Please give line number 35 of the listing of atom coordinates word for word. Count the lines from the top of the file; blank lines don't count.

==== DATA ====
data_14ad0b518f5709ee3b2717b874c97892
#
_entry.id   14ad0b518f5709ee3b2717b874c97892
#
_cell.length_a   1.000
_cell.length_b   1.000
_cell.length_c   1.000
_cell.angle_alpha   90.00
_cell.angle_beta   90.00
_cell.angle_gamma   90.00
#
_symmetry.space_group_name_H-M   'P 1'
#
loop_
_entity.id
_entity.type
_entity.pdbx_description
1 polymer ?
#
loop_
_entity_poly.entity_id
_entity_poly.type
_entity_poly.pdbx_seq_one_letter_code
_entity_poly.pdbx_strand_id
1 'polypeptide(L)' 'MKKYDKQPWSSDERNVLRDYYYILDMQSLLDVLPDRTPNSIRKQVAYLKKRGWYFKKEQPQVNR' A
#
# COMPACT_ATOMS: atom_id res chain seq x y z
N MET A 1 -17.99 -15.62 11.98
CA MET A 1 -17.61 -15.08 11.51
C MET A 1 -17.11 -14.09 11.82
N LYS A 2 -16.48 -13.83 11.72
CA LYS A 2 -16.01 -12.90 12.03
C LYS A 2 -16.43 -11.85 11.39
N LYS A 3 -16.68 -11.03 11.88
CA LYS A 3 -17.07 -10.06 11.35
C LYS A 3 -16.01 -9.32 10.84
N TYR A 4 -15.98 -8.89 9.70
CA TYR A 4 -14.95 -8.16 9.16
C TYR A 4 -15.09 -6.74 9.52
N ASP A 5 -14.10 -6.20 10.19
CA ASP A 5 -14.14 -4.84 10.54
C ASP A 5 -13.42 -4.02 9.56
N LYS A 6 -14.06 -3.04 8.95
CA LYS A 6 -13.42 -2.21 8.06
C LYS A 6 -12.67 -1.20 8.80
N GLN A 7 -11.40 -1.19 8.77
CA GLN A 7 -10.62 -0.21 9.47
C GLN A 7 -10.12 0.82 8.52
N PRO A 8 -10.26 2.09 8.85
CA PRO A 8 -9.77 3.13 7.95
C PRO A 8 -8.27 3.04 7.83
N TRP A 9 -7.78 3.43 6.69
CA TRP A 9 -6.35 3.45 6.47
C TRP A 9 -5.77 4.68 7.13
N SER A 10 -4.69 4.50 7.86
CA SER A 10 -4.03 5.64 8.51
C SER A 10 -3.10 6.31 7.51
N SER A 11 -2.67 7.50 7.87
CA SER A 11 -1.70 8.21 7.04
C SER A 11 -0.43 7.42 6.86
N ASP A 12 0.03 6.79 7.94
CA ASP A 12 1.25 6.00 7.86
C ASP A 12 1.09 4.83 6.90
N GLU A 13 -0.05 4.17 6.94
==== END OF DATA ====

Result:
CA LYS A 3 -17.07 -10.06 11.35